18

I have just read Jeremy's question about 2960-S and iSCSI traffic handling, which drove me to ask this question: We all have lots of switches deployed in distinct infrastructures, how can you know that the traffic is treated well?

I usually check CPU, RAM and system logs but didn't think about buffers.

I used show buffers failures and here is an example of the data:

show buffers failures 
Caller       Pool          Size      When
0x1279AE0   Middle           445    3d19h
0x1279AE0   Middle           446    3d19h
0x1279AE0   Middle           444    3d19h

How can I know on which interface this occurred?

Are there other performance metrics that should be reviewed?

  • Did any answer help you? if so, you should accept the answer so that the question doesn't keep popping up forever, looking for an answer. Alternatively, you could provide and accept your own answer. – Ron Maupin Aug 8 '17 at 9:21
14

That depends on the switch model you have and it's not that easy.

Smaller Catalyst switches in general use at least two forms of buffer - there's usually a interface-lavel buffer, on the smaller Catalyst (2k/3k) visible in 'show buffers' under the section named 'Interface buffer pools:':

Interface buffer pools:
Syslog ED Pool buffers, 600 bytes (total 132, permanent 132):
   100 in free list (132 min, 132 max allowed)
   11151 hits, 0 misses
RxQ1 buffers, 2040 bytes (total 128, permanent 128):
   4 in free list (0 min, 128 max allowed)
   244594209 hits, 4559839 fallbacks
RxQ2 buffers, 2040 bytes (total 128, permanent 128):
   1 in free list (0 min, 128 max allowed)
   202559241 hits, 1582494 fallbacks, 0 trims, 0 created
   1582494 failures (0 no memory)
...

...and there's "public" area, where CPU is using the buffers as they're punted towards it and need servicing. The "Rx"-level buffers are part of the shared buffer to service all interfaces (on either old, legacy switches like 2950 or newest 2960S/3560X/etc) or a subset of interfaces, belonging to specific port ASIC (like 2960 or 3560/3750/3560E/3750E).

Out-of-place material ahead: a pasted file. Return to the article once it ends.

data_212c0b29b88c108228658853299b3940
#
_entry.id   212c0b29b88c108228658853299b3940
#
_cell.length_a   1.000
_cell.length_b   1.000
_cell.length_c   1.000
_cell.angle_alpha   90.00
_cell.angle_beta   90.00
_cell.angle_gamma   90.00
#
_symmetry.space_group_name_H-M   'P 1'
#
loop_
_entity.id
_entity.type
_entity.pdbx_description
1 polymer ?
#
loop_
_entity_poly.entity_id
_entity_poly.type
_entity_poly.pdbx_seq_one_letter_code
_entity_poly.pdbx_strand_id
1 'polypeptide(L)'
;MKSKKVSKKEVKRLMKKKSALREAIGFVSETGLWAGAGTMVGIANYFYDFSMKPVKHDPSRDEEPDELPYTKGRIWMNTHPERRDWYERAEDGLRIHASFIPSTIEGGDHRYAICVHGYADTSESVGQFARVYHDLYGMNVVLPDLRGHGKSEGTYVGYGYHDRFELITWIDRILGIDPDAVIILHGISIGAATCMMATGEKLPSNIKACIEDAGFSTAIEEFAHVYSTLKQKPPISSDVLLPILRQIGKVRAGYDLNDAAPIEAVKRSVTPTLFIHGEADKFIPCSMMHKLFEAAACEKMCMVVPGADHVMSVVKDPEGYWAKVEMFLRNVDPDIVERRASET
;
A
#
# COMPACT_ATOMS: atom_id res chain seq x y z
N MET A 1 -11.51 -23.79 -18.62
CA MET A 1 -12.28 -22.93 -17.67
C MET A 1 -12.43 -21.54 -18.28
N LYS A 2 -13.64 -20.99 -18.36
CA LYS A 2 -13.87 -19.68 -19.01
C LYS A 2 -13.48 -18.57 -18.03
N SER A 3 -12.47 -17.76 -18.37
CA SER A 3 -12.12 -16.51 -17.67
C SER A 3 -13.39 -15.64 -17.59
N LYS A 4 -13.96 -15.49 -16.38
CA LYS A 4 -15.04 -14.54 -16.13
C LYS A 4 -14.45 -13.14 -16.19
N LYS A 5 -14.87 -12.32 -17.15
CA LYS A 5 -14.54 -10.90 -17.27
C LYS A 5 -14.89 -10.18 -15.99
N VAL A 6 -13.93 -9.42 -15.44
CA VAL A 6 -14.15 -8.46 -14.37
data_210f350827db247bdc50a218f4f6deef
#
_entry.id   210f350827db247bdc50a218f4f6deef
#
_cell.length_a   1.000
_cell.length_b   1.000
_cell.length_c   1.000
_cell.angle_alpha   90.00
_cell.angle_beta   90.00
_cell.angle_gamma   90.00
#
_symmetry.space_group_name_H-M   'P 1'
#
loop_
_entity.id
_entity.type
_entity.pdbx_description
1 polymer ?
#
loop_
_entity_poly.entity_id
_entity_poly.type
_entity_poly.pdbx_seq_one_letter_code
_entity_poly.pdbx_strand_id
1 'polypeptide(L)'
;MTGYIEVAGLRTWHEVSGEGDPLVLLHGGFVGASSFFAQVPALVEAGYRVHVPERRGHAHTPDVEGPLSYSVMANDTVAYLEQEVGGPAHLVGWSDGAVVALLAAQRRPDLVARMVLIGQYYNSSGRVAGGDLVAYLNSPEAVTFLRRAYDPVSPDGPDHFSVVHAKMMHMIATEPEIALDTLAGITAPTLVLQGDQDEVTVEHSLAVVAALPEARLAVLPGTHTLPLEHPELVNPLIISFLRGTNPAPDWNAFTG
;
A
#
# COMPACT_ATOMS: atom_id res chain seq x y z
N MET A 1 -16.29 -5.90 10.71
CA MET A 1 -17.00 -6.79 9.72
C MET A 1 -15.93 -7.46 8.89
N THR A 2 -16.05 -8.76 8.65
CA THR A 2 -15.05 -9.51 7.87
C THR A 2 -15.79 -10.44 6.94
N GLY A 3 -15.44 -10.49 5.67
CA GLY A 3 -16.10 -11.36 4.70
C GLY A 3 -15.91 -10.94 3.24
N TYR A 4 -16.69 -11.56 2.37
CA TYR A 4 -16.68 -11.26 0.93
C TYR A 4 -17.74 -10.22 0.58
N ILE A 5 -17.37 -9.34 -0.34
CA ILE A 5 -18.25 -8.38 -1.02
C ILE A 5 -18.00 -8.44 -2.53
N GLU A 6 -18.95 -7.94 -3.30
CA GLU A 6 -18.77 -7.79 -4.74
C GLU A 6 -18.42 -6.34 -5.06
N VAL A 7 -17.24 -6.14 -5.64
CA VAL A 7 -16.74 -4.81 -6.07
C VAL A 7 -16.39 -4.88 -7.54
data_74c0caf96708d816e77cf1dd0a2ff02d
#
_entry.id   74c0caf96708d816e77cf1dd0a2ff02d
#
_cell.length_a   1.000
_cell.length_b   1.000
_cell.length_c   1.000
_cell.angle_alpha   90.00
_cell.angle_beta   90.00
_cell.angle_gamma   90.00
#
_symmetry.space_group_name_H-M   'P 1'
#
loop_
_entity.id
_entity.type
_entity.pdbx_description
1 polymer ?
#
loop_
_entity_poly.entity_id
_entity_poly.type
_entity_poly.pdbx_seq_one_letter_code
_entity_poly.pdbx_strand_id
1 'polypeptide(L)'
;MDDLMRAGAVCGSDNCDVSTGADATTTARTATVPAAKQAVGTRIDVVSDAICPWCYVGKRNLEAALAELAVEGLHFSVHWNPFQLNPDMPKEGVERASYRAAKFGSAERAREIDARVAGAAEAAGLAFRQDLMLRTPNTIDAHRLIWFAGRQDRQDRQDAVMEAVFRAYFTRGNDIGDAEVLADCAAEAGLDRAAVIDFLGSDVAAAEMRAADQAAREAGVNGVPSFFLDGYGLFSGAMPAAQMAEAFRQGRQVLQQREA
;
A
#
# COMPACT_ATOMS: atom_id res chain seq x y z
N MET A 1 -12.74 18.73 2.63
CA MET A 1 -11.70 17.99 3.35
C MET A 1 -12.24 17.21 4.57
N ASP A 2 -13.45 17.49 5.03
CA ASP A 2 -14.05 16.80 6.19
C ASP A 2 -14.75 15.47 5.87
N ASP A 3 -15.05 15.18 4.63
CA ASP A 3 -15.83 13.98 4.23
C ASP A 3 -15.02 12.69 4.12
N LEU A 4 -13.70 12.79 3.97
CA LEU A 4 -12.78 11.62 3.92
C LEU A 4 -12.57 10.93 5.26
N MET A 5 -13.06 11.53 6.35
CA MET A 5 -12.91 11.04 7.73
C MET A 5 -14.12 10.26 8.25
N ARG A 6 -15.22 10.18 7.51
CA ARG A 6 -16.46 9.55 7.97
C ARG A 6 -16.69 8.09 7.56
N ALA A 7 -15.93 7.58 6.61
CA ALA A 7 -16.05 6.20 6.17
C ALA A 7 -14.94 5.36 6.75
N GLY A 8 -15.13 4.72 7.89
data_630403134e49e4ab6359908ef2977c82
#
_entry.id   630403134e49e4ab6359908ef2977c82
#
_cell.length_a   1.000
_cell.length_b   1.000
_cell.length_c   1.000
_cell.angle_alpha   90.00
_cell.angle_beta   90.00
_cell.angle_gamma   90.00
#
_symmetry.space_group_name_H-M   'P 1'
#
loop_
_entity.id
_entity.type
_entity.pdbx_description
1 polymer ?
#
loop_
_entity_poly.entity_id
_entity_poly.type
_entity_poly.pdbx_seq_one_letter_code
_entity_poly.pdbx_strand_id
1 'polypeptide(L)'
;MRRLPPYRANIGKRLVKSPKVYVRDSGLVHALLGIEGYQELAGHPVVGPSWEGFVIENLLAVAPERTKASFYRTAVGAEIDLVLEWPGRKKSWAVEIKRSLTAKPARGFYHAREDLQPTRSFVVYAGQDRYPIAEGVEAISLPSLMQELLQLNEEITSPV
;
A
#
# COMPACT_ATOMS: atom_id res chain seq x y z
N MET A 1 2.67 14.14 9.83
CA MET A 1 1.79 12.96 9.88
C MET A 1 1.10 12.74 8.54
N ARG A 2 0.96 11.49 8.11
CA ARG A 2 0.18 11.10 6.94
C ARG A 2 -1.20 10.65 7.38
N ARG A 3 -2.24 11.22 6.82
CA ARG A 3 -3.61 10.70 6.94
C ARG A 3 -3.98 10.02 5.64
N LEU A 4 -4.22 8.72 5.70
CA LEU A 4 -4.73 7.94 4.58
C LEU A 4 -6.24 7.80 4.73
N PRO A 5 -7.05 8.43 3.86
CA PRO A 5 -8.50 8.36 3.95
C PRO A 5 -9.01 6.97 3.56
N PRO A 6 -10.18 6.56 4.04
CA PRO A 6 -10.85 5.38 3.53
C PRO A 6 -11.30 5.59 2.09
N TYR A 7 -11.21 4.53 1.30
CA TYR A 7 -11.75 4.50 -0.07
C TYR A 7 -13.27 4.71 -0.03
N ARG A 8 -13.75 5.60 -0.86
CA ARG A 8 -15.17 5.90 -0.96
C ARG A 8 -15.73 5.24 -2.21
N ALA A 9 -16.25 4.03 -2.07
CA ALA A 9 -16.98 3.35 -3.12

On the 4500 and 6500 in particular it gets messy, as there is a number of pools that packet can go through - input interface (ASIC) buffer, the pool at linecard level (on the 6500 at DFC), at the switch-fabric level and at the end the buffer at Supervisor level. They don't have to be physically separate memory pools, but are often mapped in different commands to different names to ease the troubleshooting process (at which step of the packet walk-through was the packet dropped for example).

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14

You've got great replies so far.

Like Lukasz says the buffer setup is a bit complex on the Catalyst switches. There is a pool that you assign buffers from for the 4 egress queues. You can choose to reserve a certain amount of buffers and let the rest sit in a pool and use it as needed. The buffers that are reserved can't be touched by other queues/thresholds.

enter image description here

To see drops on different queues/thresholds use this command:

show platform port-asic stats drop gix/x

enter image description here

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11

If you are getting buffer failures, I would use a command like the following:

show interface | i (line protocol|no buffer)

You will need to manually sort through the output a bit, but you are looking for lines were you have more than 0 no buffer errors like this:

FasttEthernet0/24 is up, line protocol is up (connected)
     1557332164 packets input, 3733280910 bytes, 6718 no buffer
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